Since 2018, the F.P. Journe lineSport models, which were previously produced in 42 mm cases, have stood out due to their sheer size. With a diameter of 44 mm, the Automatique Réserve, Chronographe Rattrapante and Centigraphe sport version are now considerably larger than the models in the Classique collection. However, thanks to the virtually non-existent lugs, they are much smaller than pretty much all other 44 mm models, and the titanium version in particular gives you a feeling of the special value that lightness should always hold in life.

Demand and supply: The collector’s dilemma

F.P. Journe now produces around 1,000 mechanical watches, alongside 500 pieces from the èlègante collection using what is probably the most sophisticated quartz movement on the market. This makes F.P.Journe one of the bigger players amongst the small ones, but compared to manufactures such as Audemars Piguet or Patek Philippe, it still serves the niche within the niche. At the same time, this niche is becoming increasingly popular, which poses the following challenge for small and independent brands: the old collectors, i.e. those who have been with them for many years and have been so even in more challenging times, should and must continue to be valued. At the same time, new customers and collectors should also be given a chance. A visit to the Geneva manufacture makes clear that the overriding criterion is a credible passion for the craft and the company’s timepieces.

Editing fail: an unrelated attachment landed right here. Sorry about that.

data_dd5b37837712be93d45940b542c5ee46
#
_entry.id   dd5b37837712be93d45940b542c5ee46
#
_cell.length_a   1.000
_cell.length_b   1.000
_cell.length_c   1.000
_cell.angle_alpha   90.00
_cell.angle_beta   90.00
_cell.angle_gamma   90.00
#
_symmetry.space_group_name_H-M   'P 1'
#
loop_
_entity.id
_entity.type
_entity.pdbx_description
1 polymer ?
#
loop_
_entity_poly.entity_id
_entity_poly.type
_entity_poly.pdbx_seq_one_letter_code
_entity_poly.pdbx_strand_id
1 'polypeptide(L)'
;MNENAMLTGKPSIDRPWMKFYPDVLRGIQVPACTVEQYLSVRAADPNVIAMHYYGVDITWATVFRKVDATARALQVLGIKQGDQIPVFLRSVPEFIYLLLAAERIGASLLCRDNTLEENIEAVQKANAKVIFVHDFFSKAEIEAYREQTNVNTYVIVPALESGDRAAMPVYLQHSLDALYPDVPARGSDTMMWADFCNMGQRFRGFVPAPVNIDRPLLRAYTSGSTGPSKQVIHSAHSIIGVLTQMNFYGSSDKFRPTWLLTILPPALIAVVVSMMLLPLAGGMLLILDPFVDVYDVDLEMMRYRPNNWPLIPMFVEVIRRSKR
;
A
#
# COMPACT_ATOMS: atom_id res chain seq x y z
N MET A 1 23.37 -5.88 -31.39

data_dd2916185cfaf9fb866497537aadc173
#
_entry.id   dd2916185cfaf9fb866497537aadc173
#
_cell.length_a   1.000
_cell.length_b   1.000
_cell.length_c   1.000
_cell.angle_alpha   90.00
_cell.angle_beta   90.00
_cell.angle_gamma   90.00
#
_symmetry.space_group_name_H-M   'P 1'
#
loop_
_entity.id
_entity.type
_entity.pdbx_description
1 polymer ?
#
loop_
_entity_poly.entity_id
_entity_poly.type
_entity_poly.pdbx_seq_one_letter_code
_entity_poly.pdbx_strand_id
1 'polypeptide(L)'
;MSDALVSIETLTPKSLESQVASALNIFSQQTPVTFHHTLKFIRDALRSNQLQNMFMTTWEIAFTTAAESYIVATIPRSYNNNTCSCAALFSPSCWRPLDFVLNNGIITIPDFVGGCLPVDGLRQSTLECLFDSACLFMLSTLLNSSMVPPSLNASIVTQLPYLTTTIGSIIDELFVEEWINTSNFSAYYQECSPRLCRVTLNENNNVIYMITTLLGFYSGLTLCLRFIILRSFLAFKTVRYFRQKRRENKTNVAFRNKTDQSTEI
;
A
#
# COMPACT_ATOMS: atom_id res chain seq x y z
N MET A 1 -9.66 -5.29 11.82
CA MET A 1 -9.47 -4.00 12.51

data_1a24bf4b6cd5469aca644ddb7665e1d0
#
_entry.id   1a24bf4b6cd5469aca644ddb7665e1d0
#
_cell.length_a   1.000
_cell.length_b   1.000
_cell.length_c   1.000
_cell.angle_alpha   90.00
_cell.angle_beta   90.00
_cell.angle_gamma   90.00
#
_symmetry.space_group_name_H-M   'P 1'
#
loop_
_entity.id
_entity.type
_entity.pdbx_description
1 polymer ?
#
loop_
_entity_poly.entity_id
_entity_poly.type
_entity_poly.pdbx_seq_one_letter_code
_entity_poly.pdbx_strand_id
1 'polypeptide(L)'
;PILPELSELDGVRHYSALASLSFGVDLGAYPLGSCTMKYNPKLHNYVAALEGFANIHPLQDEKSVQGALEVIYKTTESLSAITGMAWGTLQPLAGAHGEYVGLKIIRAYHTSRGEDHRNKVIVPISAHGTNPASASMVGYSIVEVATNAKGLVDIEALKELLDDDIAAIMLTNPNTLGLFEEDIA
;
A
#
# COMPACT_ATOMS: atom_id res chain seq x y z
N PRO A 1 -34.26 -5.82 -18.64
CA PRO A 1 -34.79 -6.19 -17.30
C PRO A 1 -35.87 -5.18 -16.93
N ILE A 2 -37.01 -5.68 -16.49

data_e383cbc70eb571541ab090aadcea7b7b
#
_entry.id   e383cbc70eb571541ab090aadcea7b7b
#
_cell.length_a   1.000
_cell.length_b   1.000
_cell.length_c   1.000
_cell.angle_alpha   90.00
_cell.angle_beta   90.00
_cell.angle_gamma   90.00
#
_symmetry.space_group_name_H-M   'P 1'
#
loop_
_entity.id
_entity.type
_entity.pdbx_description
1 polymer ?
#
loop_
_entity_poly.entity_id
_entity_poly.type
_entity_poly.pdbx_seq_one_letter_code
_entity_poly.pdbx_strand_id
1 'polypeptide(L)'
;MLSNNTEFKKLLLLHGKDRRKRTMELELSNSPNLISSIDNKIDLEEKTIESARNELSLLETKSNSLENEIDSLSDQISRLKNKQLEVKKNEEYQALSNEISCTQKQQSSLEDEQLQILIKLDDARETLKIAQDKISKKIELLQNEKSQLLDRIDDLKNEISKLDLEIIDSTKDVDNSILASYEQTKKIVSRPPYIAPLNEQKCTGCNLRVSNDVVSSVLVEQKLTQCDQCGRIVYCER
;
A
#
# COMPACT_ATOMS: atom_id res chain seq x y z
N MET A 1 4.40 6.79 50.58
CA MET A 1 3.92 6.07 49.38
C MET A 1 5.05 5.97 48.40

When F.P. Journe talks about collectors, it does not automatically mean owners of dozens of models; a collection can also consist of just two or three models. The aim is to meet the high demand in some way. The sales staff, working in the twelve boutiques from Paris to London to Dubai, Bangkok, and Los Angeles, are trained accordingly in knowledge of human nature. The shopping experience should be a pleasant one; not an application process or an investment pitch, but rather a mutual familiarisation so that expectations on both sides are not let down.

The fact that even the èlègante models are now highly sought-after doesn’t make things any easier. But a lineSport guy does not necessarily have to be a Classique guy, and it is precisely because of the impressive quality and finesse of the products across all segments that many a watch collector first has to work out: which F.P.Journe particularly appeals to me?

From a scribble on a napkin to the manufacture of the hour